Review: Snap.svg Animator plugin for Animate CC

By Matt Lipman     December 9, 2017

Community is important in encouraging the adoption of software or tools in general. To join this community, you need to have Adobe CC or Animate CC and then go out of your way to install a plugin which may prove to be difficult or time-consuming. Limiting access to a community is a great way to prevent it from taking off. The installation process is an obstacle, as it didn’t work for me and countless others. You can get an idea of how it took me nearly 2 hours troublshooting the Snap.svg Animator plugin to work on Animate CC.

Knowing a little about my background will help you understand my experience with the plugin. I made flash games in 2008-2010, mostly with ActionScript 2.0, though I did make at least one game in ActionScript 3.0. I am familiar with flash, although I have only used the program very rarely since then.

Somewhere in 2014 I tried out the JavaScript library Snap.svg to make a puzzle. I didn’t find it too hard to get started with minimal JS experience, as the JS language has many similarities with ActionScript.  If interested in this route, I suggest checking out this Snap.svg resource to help you get started. It is tricky animating without a visual interface and that is exactly why I got excited about the promise of the Snap.svg Animator plugin that works on Animate CC (Originally Flash).

What is the ultimate goal for users of Snap.svg Animator? On one extreme, there will be designers who simply want to animate SVGs and this group can output to other formats. The rest of the spectrum includes designers who want some level of interactivity, and that will require coding.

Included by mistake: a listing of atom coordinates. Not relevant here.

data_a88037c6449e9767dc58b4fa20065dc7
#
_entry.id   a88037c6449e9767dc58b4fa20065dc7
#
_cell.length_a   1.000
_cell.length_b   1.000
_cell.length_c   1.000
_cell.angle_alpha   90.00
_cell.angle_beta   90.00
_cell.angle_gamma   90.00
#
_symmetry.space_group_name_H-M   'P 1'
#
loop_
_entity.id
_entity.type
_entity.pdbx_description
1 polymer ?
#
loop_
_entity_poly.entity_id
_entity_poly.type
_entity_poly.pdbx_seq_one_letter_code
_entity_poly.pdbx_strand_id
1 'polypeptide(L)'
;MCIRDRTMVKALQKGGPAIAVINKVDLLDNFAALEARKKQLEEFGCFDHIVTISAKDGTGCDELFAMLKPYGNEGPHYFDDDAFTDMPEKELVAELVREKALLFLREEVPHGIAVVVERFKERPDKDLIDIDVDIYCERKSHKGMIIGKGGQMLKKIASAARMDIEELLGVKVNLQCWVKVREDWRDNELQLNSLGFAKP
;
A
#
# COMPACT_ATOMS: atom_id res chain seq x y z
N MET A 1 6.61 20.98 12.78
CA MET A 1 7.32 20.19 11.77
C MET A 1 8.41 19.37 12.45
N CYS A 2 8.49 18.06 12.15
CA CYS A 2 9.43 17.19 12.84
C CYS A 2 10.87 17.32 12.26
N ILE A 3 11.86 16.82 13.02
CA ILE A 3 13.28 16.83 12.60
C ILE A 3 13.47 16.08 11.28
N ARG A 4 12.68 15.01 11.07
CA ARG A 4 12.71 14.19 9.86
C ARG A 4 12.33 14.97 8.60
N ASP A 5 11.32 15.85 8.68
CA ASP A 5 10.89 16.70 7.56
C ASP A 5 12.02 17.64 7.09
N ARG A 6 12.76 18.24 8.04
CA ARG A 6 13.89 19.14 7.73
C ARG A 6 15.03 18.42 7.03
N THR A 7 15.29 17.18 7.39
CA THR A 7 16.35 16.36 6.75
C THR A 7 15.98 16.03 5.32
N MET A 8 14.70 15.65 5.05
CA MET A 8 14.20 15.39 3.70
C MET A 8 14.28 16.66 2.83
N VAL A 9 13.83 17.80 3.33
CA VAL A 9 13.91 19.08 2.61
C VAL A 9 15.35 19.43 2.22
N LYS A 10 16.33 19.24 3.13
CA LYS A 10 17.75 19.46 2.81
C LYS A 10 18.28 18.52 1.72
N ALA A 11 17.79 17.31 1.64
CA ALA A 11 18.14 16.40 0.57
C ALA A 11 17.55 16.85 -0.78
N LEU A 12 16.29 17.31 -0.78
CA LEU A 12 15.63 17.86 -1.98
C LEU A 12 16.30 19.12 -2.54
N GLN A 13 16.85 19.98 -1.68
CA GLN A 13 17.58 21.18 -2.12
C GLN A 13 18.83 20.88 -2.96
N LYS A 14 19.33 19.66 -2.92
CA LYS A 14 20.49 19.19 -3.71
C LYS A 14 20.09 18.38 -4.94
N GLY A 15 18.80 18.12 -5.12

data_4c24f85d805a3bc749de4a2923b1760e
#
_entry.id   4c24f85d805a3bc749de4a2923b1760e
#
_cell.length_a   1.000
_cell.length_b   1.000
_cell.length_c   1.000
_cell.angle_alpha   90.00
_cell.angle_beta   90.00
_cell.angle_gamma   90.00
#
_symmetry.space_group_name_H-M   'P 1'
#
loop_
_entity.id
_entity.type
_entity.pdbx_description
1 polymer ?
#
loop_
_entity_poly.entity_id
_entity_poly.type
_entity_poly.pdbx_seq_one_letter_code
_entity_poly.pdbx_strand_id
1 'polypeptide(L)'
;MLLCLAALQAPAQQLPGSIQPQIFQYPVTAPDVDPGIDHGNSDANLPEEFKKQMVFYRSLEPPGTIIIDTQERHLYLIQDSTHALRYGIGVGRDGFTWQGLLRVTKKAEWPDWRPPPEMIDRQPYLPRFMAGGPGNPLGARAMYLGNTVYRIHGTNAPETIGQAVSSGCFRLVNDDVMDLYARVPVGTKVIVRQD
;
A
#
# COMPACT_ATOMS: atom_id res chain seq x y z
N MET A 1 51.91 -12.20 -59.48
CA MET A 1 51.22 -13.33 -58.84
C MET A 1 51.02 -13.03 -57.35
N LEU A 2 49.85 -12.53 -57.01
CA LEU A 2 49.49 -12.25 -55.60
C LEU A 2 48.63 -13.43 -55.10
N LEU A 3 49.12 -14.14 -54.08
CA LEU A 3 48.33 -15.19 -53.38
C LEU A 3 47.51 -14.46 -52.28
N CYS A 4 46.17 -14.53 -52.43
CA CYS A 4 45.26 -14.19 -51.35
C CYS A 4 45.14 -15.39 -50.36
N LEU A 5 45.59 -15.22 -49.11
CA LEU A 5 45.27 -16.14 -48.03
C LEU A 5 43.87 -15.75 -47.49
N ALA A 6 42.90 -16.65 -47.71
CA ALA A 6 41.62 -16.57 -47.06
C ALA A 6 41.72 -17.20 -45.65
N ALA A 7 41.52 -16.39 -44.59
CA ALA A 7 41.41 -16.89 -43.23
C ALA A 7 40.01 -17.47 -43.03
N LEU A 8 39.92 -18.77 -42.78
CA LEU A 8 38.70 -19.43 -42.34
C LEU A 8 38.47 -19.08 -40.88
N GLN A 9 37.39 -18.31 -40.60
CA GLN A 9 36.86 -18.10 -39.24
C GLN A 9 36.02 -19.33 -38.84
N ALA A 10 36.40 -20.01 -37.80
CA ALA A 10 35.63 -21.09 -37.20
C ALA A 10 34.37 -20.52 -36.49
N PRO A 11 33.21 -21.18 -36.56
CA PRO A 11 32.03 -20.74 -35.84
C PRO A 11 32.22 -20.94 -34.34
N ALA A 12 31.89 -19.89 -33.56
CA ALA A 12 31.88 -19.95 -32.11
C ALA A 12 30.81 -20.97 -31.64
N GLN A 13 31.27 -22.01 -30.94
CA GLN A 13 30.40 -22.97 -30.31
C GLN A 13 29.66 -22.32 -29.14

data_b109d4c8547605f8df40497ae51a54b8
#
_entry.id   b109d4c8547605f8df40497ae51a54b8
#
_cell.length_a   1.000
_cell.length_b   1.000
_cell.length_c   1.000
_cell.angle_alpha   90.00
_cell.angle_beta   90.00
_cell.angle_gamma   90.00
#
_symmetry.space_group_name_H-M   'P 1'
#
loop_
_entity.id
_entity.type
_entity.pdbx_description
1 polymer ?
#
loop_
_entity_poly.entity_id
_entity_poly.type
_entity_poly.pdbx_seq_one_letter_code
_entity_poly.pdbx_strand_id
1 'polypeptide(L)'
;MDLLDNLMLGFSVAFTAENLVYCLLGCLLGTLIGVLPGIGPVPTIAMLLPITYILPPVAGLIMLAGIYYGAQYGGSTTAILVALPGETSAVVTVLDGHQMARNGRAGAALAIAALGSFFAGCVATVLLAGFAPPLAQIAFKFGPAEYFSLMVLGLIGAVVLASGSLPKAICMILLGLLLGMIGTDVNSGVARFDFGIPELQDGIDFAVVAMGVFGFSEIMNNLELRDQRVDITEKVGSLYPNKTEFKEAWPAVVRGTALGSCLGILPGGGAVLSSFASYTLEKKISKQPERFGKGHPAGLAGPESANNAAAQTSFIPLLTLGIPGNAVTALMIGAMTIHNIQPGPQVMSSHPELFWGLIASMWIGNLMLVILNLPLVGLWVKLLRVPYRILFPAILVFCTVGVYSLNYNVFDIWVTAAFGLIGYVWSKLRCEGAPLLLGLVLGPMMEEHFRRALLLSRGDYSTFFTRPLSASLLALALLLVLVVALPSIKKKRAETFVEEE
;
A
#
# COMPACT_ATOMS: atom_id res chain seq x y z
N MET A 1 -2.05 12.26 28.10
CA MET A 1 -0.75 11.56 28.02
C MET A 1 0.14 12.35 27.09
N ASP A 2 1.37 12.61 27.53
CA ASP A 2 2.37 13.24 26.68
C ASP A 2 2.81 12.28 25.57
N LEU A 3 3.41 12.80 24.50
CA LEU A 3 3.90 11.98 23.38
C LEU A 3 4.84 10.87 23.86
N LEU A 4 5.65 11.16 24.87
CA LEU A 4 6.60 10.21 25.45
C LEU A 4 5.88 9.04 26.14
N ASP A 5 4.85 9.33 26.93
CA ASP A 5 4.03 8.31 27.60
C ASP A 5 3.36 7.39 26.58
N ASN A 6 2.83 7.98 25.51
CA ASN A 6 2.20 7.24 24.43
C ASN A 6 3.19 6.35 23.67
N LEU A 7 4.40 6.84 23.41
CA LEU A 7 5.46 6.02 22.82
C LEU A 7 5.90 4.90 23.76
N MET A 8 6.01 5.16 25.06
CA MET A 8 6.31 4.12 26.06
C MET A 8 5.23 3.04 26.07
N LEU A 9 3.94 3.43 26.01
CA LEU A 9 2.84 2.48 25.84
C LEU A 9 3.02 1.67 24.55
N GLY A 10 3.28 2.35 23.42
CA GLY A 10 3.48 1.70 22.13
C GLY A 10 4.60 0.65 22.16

When I first opened my first canvas, I fumbled around to create a shape and turn it into a movieclip, but my past knowledge came back, well enough for basic shortcuts. After testing the ‘movie’ using ‘ctrl + enter’ my shape displayed. When I added a little code, nothing would display. It wasn’t clear what language I should be using. Under ‘edit > preferences > code editor’ you have the option to choose ActionScript or JavaScript, the former is the default. I now believe this selection has no effect. I had to follow the one scripting Snap.svg Animator tutorial that I could find made by the plugin developer, who mentions coding is done in JavaScript. It took me a while to realize I needed to use ‘this.stop();’ instead of ‘stop();’ to stop the animation on a frame. The limited number of resources for this plugin make it hard to Google how to achieve what I set out to accomplish.

I spent two days learning basics and after a bit of frustration of not getting far, I at least saw the path to get this working. However, I completely lost the initial excitement. SVGs are fairly new, or at least having the compatibility from all major browsers is new. As with any new technology, there is a huge learning curve and best practices are being worked out. Why should I invest my time learning to use this software, when Adobe isn’t fully invested?

I am currently working on including inline SVG code and applying animations through CSS. While JavaScript will inevitably be needed for complex interactivity, CSS animations prove to be a great way to understand optimizing animation code. The Snap.svg Animator produces excessive code, even for simple tasks.


Obstacle Recap:

  • Plugin installation troubles
  • Community user-base restricted by software and plugin
  • Limited documentation, FAQ, and tutorials
  • Bulky file size

Animate CC and Snap.svg (the JS library) are solid tools. This review simply criticizes the integration needs work if it Adobe wants to encourage a community of enthusiastic Snap.svg Animator users. While I am not uninstalling the plugin yet, in my quest to make use of SVG on the web, I will be looking elsewhere.